November is Denver Film Festival (DFF) month, and it is time to review films from this year’s program. If you love films or if you are just a casual fan, this is the best time of the year for film-going in Denver! DFF 2019 takes place from 10/31 – 11/10, and the selections are once again excellent. I prefer the films we don’t get to see elsewhere—such as foreign films and documentaries—and I have included short reviews of three films that I recommend. For a full program, check out the Denver Film Society’s website at denverfilm.org.
A White, White, Day (Iceland—2019)
This thoughtful film has one of the more arresting and contemplative openings I have seen in a while. The story follows a semi-retired policeman in the eastern region of Iceland whose wife recently died in a tragic accident. We see him as a dedicated grandfather and well-respected citizen of the rural/coastal town in which they live. He sees a grief counselor which only seems to add to his grief as he grapples with questions such as, “Who are you?” “I am Ingimundur,” he replies. Furtively and solidly played by actor Ingvar Sigurðsson, the avuncular Ingimundur keeps his emotions close and doesn’t speak much, but the landscapes—not to mention his actions—tell us everything about him. If you’ve read this column before, you are aware of my affinity for Icelandic films; they have a unique way of capturing the essence of the country itself: quirky, unpredictable, quietly humorous, moody, and sometimes dark. But back to that opening: after a quietly shocking start, the film gives us one of the best passages of time—and character symbolism—any film can offer. As it progresses and Ingimundur investigates a possible affair between his wife and another man, that opening grows in meaning. These are the gems that make a film festival, and this one shines.
Screening: 9:15am Friday 11/1, 6:15pm Saturday 11/9, and 4pm Sunday 11/10 at the UA Pavilions.
Castle of Dreams (Iran—2019)
Directed by the very talented Riza Mirkarimi, this film swept the awards at this year’s Shanghai Film Festival. It tells the story of an absent, and unwilling, father/husband (Jalal) who is forced into taking back his kids after a long absence. He hasn’t seen any of them for three years—part of which he spent in prison—and now only returns to claim the few assets of his terminally ill wife. His sister-in-law was caring for the kids, and she essentially forces them on him because she can no longer afford their care. He then takes the kids on the road through the Iranian countryside: he, his girlfriend (whom he constantly berates), his quiet and thoughtful son Ali, and his too-cute young daughter Sara wind up stuffed together in the small confines of the car. Along the way, we find out more about his past and his relationships, and he eventually becomes slightly more human than the vile and venal character we see in the first frames. The film is a brutally honest look at a father who cannot perform as a dad, and its realist style reminds of the great Italian Neorealist films of the 40s, such as Bicycle Thieves. The title comes from a story told to the children by their mother—that their father would come one day and take them to a great castle. That castle, of course, doesn’t exist.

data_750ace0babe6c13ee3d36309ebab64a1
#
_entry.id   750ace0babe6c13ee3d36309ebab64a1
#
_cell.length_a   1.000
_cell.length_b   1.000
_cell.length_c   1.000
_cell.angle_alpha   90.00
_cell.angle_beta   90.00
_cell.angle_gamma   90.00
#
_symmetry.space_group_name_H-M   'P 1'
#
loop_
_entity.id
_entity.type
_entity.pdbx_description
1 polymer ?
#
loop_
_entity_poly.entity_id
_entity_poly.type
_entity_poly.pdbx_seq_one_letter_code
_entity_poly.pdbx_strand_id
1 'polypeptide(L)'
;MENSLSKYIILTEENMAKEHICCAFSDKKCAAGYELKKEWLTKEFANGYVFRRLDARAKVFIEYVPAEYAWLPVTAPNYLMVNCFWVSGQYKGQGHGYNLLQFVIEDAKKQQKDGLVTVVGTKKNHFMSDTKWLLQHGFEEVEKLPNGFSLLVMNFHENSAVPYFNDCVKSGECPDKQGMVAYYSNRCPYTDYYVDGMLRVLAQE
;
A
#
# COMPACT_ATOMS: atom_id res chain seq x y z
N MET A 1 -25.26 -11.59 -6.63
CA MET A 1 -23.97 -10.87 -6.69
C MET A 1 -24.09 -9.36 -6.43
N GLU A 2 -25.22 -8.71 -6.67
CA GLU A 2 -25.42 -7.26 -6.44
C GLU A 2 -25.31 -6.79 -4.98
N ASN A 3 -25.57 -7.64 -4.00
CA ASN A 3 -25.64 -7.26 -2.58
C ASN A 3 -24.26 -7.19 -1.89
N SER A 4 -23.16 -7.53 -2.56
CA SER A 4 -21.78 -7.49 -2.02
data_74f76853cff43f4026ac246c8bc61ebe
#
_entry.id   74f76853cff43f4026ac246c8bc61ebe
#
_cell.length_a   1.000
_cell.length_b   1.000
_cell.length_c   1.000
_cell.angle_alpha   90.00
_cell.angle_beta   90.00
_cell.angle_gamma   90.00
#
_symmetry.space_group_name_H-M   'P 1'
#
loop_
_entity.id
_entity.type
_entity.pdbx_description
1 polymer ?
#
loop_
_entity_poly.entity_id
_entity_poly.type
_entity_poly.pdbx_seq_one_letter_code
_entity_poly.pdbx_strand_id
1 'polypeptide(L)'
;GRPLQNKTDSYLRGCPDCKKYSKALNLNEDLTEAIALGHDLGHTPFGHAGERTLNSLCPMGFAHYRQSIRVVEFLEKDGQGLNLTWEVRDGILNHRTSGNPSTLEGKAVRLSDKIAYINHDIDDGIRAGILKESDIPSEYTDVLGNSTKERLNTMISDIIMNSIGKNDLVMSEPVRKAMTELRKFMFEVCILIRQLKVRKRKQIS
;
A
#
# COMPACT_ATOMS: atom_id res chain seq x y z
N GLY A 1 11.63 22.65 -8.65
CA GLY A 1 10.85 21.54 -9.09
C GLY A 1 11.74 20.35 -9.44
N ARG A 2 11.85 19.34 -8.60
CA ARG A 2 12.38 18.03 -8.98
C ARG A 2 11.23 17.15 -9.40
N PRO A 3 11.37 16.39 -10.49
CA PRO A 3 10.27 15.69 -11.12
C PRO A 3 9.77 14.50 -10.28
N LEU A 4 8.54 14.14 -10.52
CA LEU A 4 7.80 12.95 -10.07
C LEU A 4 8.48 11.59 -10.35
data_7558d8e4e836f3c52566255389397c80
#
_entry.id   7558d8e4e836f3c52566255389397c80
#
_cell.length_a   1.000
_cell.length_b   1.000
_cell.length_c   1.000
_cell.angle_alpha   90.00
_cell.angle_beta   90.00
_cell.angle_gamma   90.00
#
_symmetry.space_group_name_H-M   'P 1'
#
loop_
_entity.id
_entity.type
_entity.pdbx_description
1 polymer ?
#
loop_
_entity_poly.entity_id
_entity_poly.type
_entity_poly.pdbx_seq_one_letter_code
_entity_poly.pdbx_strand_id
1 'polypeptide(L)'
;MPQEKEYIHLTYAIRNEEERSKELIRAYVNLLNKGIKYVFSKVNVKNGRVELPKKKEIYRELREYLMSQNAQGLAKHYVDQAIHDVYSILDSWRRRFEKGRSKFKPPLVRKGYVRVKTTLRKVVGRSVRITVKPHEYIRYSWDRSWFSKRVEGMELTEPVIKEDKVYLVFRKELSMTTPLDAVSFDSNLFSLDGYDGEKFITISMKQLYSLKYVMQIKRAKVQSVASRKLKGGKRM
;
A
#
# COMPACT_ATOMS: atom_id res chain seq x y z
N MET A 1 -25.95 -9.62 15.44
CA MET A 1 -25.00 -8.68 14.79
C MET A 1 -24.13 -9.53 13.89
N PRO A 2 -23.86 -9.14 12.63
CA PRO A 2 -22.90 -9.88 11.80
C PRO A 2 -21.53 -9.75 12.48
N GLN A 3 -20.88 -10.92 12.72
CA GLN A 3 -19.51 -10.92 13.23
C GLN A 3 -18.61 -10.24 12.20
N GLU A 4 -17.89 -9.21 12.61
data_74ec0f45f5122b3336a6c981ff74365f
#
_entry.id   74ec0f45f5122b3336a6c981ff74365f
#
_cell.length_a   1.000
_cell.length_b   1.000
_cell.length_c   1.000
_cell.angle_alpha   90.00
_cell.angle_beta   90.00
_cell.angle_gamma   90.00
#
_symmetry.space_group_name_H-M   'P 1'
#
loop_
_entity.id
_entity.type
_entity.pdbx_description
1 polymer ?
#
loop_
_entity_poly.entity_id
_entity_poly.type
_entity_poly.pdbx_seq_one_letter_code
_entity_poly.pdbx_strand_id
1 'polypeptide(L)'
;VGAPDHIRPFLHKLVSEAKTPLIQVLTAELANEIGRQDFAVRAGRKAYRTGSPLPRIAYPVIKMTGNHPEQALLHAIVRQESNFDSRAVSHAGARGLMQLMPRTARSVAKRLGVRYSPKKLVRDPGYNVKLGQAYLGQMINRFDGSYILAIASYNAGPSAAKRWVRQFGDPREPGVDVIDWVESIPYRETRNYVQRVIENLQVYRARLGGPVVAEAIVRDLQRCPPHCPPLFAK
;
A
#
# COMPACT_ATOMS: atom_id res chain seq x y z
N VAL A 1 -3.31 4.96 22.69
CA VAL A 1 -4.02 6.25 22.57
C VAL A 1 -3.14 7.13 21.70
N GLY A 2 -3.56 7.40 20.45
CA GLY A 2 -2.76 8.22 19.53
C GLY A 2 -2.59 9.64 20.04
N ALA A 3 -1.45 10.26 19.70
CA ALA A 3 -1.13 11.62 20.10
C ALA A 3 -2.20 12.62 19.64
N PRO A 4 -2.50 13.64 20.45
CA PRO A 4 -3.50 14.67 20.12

Screening 7pm Tuesday 11/5 and 4:15 pm Wednesday 11/6 at the UA Pavilions
This inviting documentary from Ivete Lucas and Patrick Bresnan certainly belongs in the category of “there are no new stories, only new ways to tell them.” This film gives us the story of four high school seniors in Pahokee, Florida, in a close and emotional style that allows us in. We’ve seen such stories before, yes, but here we are able to follow the main players, root for them, and cry with them. It’s quite the trick for a film to thrust us into so many lives in such personal terms, but this doc pulls it off. Na’Kerria is a cheerleader and wants to “go away and start a new life” after graduation; BJ is the captain of the state champion (sort of) football team and hopes for a scholarship; Jacobed is the class salutatorian and the daughter of Mexican immigrants; and Junior is a single dad whose prospects seem limited but knows he has to work hard for his daughter. This is a real story about real people with real problems and real dreams. While this is a film for everyone, if you come from a small town and dreamt of getting out (like this writer), it really hits home. I, like you will be, was rooting for them.
Screening 9:30am, 12:30pm, & 6:30pm Friday, 11/1 and 10:45am Saturday, 11/2 at the UA Pavilions.
Vincent Piturro, PhD, is a Professor of Film and Media Studies at Metropolitan State University of Denver. He can be reached at firstname.lastname@example.org. And you can follow “Indie Prof” on Facebook and @VincentPiturro on Twitter.